A new take -- gasp! -- on window dressing


Little Sophia Thompson, toddling down Charles Street in a fluffy pink parka, stopped short at the window of Klein's Antiques yesterday and brightly blurted: "What's that?"

"That's a dead rat," Janice Ryder told the 2-year-old, then gasped a little as she began to absorb the display's full bounty: "Ohmigosh - that's lots of dead rats."

This time of year, when most shop owners festoon their windows with greenery, velvet bows and twinkly lights, Federal Hill proprietor Yale Klein has taken a sharp left onto the road less traveled by choosing petrified rats.

"I wanted something to dress up the window," Klein says matter-of-factly. "And it's just that I had these rats."

He arranged the half-dozen dried and leathery-looking specimens in the shop's front window, purposely posing them among kitchenware - rolling pins, bowls and enamel pots and pans that belonged to his grandmother.

Klein considers the rats, like the shop itself at 912 S. Charles St., Baltimore relics. Found at the building his immigrant grandfather bought and moved the family into nearly a century ago, the rodents are gritty, authentic, Klein family history - a piece of Americana with a tail.

He's saved the rats since unearthing them years ago while razing an outhouse that used to grace the back of the store. Until two weeks ago, unbeknownst to most, they occupied a bucket on the shop's private third floor.

But then, Klein said, "I thought it was time for their debut."

South Baltimore has embraced the rats - albeit not as tightly as Klein. Though the local business association is less than thrilled, and some other merchants are annoyed, window-shoppers consider them with equal parts revulsion and admiration.

`Pretty cool'

A few folks have even offered to buy them.

"It's pretty cool," says William Hodges, business manager for the Frenchman White Corp. across the street, noticing that one of the bonier carcasses bears an uncanny resemblance to museum-quality dinosaur remains. "I've got a camera and I'll be over here later shooting this."

Though one might expect the owner of a shop called Life Smells Good to have issues with a rat still life, Theresa Cangialosi takes Klein's artistry in stride.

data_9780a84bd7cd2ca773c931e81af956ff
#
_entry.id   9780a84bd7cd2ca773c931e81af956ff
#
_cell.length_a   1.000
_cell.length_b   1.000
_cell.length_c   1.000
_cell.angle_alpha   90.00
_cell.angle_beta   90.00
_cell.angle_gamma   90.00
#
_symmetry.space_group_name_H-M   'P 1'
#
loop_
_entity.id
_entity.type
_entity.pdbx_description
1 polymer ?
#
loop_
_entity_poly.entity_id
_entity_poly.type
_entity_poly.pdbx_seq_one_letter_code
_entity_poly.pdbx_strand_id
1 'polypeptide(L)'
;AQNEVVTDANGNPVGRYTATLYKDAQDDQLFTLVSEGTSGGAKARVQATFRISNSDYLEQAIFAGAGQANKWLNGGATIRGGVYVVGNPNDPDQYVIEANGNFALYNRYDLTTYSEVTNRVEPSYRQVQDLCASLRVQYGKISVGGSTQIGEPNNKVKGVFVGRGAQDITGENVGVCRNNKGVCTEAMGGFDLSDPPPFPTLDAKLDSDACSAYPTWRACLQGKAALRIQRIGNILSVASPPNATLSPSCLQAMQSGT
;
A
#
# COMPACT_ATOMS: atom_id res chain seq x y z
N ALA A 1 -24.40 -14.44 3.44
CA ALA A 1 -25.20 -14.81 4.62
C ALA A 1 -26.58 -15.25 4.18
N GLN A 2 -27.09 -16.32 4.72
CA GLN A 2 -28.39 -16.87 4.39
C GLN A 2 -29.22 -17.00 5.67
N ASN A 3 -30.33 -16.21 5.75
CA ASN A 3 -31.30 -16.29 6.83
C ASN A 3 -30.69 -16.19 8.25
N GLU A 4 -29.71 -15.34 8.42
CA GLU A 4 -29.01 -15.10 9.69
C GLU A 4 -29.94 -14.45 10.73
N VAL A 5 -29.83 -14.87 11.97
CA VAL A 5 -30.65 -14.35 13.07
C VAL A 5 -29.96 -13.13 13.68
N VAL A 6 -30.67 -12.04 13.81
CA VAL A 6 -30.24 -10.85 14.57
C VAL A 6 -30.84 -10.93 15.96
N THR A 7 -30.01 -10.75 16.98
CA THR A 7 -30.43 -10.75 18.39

She was so interested in a white chest at Klein's store that she almost missed the rats until he proudly pointed them out.

"He never got back to me on the price of the chest," she says. "All he wanted to talk about was the rats."

Less amused with Klein are the folks behind Federal Hill Main Street. The advocates for area small businesses boast on their Web site about the neighborhood's "inviting atmosphere, created through attractive window displays."

"Oh my god!" Bonnie Crockett, the group's executive director, all-but-screeched upon hearing about the rats. "That's so insane! Why would anybody do that? I'm absolutely horrified."

Even with her limited policing abilities, Crockett vowed she'd do "everything she possibly could do" to discourage Klein's decorating sense.

At Shofer's Furniture next door, accessory buyer Rob Stack, who's partly responsible for his store's impeccable and occasionally award-winning window displays, declared the rats simply "inappropriate."

Though the rats might have flustered neighborhood aestheticians, Baltimore authorities remain blasM-i.

"Rat eradication is the Health Department," Public Works spokesman Kurt Kocher declared yesterday. "I would suspect that decorating the windows with dead rats would also be their concern."

Not so much.

Acting Health Commissioner Francine Childs, giggling a bit, said, "It may not be the most attractive thing in the world but ... "

No health threat

Basically, she explained, as long as the rats no longer contain bodily fluids - which Klein's menagerie most certainly do not - they probably can't spread disease. Hence, Childs said, the display is probably not a health hazard.

There's nothing in the code, she added, against grossing people out.


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